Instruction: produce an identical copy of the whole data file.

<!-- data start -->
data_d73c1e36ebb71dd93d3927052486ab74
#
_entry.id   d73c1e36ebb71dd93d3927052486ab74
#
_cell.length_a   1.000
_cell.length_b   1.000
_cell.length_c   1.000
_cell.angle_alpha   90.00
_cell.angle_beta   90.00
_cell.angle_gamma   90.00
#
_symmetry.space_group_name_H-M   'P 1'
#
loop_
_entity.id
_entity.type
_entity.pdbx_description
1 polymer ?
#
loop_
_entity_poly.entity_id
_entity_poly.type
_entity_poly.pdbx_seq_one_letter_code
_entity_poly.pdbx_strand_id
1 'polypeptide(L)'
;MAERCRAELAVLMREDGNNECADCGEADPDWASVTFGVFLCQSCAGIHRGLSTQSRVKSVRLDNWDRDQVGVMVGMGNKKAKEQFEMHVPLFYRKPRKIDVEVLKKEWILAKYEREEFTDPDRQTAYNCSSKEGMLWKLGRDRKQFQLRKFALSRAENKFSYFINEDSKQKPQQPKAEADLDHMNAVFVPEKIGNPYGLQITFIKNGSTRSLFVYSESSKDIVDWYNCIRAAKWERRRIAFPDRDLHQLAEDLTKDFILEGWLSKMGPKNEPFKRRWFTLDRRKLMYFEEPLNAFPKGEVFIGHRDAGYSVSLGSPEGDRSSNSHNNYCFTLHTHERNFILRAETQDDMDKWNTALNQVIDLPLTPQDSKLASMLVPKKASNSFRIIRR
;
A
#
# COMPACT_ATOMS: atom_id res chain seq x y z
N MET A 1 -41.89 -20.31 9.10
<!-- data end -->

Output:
data_d73c1e36ebb71dd93d3927052486ab74
#
_entry.id   d73c1e36ebb71dd93d3927052486ab74
#
_cell.length_a   1.000
_cell.length_b   1.000
_cell.length_c   1.000
_cell.angle_alpha   90.00
_cell.angle_beta   90.00
_cell.angle_gamma   90.00
#
_symmetry.space_group_name_H-M   'P 1'
#
loop_
_entity.id
_entity.type
_entity.pdbx_description
1 polymer ?
#
loop_
_entity_poly.entity_id
_entity_poly.type
_entity_poly.pdbx_seq_one_letter_code
_entity_poly.pdbx_strand_id
1 'polypeptide(L)'
;MAERCRAELAVLMREDGNNECADCGEADPDWASVTFGVFLCQSCAGIHRGLSTQSRVKSVRLDNWDRDQVGVMVGMGNKKAKEQFEMHVPLFYRKPRKIDVEVLKKEWILAKYEREEFTDPDRQTAYNCSSKEGMLWKLGRDRKQFQLRKFALSRAENKFSYFINEDSKQKPQQPKAEADLDHMNAVFVPEKIGNPYGLQITFIKNGSTRSLFVYSESSKDIVDWYNCIRAAKWERRRIAFPDRDLHQLAEDLTKDFILEGWLSKMGPKNEPFKRRWFTLDRRKLMYFEEPLNAFPKGEVFIGHRDAGYSVSLGSPEGDRSSNSHNNYCFTLHTHERNFILRAETQDDMDKWNTALNQVIDLPLTPQDSKLASMLVPKKASNSFRIIRR
;
A
#
# COMPACT_ATOMS: atom_id res chain seq x y z
N MET A 1 -41.89 -20.31 9.10